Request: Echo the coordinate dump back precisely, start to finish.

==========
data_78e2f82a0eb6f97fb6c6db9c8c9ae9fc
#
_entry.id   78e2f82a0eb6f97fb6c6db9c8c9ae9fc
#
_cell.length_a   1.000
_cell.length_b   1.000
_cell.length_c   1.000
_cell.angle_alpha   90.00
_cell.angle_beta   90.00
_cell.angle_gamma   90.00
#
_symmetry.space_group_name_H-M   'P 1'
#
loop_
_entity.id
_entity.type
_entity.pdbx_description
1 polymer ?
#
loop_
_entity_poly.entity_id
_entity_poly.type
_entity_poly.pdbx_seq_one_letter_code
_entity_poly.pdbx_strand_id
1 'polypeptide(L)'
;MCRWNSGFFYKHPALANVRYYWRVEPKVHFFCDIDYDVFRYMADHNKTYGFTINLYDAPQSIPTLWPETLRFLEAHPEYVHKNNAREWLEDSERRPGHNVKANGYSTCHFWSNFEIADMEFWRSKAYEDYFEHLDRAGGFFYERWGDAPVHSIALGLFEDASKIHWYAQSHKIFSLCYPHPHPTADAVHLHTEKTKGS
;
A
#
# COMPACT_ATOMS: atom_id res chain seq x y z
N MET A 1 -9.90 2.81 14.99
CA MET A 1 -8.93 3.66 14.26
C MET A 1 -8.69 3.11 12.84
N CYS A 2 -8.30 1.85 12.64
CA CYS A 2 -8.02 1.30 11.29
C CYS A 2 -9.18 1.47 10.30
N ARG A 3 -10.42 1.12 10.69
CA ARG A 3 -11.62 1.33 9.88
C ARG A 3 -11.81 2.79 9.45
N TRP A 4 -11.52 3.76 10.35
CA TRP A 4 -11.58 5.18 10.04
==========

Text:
data_78e2f82a0eb6f97fb6c6db9c8c9ae9fc
#
_entry.id   78e2f82a0eb6f97fb6c6db9c8c9ae9fc
#
_cell.length_a   1.000
_cell.length_b   1.000
_cell.length_c   1.000
_cell.angle_alpha   90.00
_cell.angle_beta   90.00
_cell.angle_gamma   90.00
#
_symmetry.space_group_name_H-M   'P 1'
#
loop_
_entity.id
_entity.type
_entity.pdbx_description
1 polymer ?
#
loop_
_entity_poly.entity_id
_entity_poly.type
_entity_poly.pdbx_seq_one_letter_code
_entity_poly.pdbx_strand_id
1 'polypeptide(L)'
;MCRWNSGFFYKHPALANVRYYWRVEPKVHFFCDIDYDVFRYMADHNKTYGFTINLYDAPQSIPTLWPETLRFLEAHPEYVHKNNAREWLEDSERRPGHNVKANGYSTCHFWSNFEIADMEFWRSKAYEDYFEHLDRAGGFFYERWGDAPVHSIALGLFEDASKIHWYAQSHKIFSLCYPHPHPTADAVHLHTEKTKGS
;
A
#
# COMPACT_ATOMS: atom_id res chain seq x y z
N MET A 1 -9.90 2.81 14.99
CA MET A 1 -8.93 3.66 14.26
C MET A 1 -8.69 3.11 12.84
N CYS A 2 -8.30 1.85 12.64
CA CYS A 2 -8.02 1.30 11.29
C CYS A 2 -9.18 1.47 10.30
N ARG A 3 -10.42 1.12 10.69
CA ARG A 3 -11.62 1.33 9.88
C ARG A 3 -11.81 2.79 9.45
N TRP A 4 -11.52 3.76 10.35
CA TRP A 4 -11.58 5.18 10.04